their required structure is set out in detail. Temporary contracts are now
allowed for a larger range of professions and posts, including CEOs and chief
accountants, though some HR managers think legislators could have gone further.

Labour mobility and serfdom

Russia badly needs increased labour
mobility to relocate workers to new jobs from moribund Soviet-era factories,
which are often sole employers for whole towns and even cities. Defenders of
the new code say that simpler rules on workforce reduction will help. Unfortunately,
the code has no impact on the infamous system of propiska (registration), by
which individuals have no access to education and health services or even the
right to remain in a city or region unless they are registered at a fixed
address there. Getting registration in a new place is beset by bureaucratic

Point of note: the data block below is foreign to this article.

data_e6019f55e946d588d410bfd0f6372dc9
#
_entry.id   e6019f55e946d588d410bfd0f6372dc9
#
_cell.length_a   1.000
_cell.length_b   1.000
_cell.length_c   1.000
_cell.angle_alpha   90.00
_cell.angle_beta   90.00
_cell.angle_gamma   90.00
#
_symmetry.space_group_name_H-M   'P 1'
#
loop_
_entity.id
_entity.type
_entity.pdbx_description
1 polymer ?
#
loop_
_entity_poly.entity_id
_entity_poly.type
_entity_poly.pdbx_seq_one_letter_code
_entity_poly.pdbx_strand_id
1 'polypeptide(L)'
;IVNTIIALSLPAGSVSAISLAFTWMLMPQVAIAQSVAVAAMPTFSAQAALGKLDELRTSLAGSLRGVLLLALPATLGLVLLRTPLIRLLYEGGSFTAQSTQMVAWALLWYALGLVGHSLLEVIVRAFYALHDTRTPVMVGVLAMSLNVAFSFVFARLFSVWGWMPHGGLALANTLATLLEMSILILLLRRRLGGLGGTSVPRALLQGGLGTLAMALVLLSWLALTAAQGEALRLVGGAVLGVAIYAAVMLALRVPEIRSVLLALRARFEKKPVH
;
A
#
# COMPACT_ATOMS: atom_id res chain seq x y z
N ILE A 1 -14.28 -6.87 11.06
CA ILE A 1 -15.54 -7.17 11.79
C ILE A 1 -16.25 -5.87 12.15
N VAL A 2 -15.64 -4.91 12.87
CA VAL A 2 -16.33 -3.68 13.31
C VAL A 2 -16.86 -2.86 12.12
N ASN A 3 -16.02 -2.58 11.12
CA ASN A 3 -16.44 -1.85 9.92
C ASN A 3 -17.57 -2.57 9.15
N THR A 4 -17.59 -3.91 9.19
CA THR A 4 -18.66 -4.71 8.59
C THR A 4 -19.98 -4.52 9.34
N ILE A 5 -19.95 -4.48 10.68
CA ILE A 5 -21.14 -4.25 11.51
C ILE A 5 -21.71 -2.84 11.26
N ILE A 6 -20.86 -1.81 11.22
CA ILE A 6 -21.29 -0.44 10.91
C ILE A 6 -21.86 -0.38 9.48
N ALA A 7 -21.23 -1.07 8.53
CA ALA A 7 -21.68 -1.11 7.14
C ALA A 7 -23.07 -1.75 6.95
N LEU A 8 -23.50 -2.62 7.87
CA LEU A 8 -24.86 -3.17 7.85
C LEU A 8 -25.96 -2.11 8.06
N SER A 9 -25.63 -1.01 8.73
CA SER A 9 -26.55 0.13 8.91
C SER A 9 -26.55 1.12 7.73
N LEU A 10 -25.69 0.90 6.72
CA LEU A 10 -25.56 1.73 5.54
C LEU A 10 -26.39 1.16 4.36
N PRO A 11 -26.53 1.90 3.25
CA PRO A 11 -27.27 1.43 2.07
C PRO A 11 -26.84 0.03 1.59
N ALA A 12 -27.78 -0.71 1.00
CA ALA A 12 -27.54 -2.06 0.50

obstacles.

Propiska was introduced by Stalin, who effectively revived the
serfdom of Tsarist times to ensure strict control of labour flows for his
massive industrialisation effort. Post-Soviet politicians are maintaining it
because of huge income differences that have appeared around the country in the
past 10 years. Administrators in resource-rich regions (particularly oil-rich
West Siberia) and prosperous cities are worried about the pressure on their
infrastructure from an influx of migrant workers.

"Labour mobility is unworkable as long as you have
propiska," says Irene Stevenson. "If the main plant in a one-factory
town lays off workers, those workers cannot move to another town because they will
lose all health care rights, the right to send their kids to school, they will
not even be able call an ambulance. You need money or connections to get
registered in a new place. So if people do move, they become fodder for the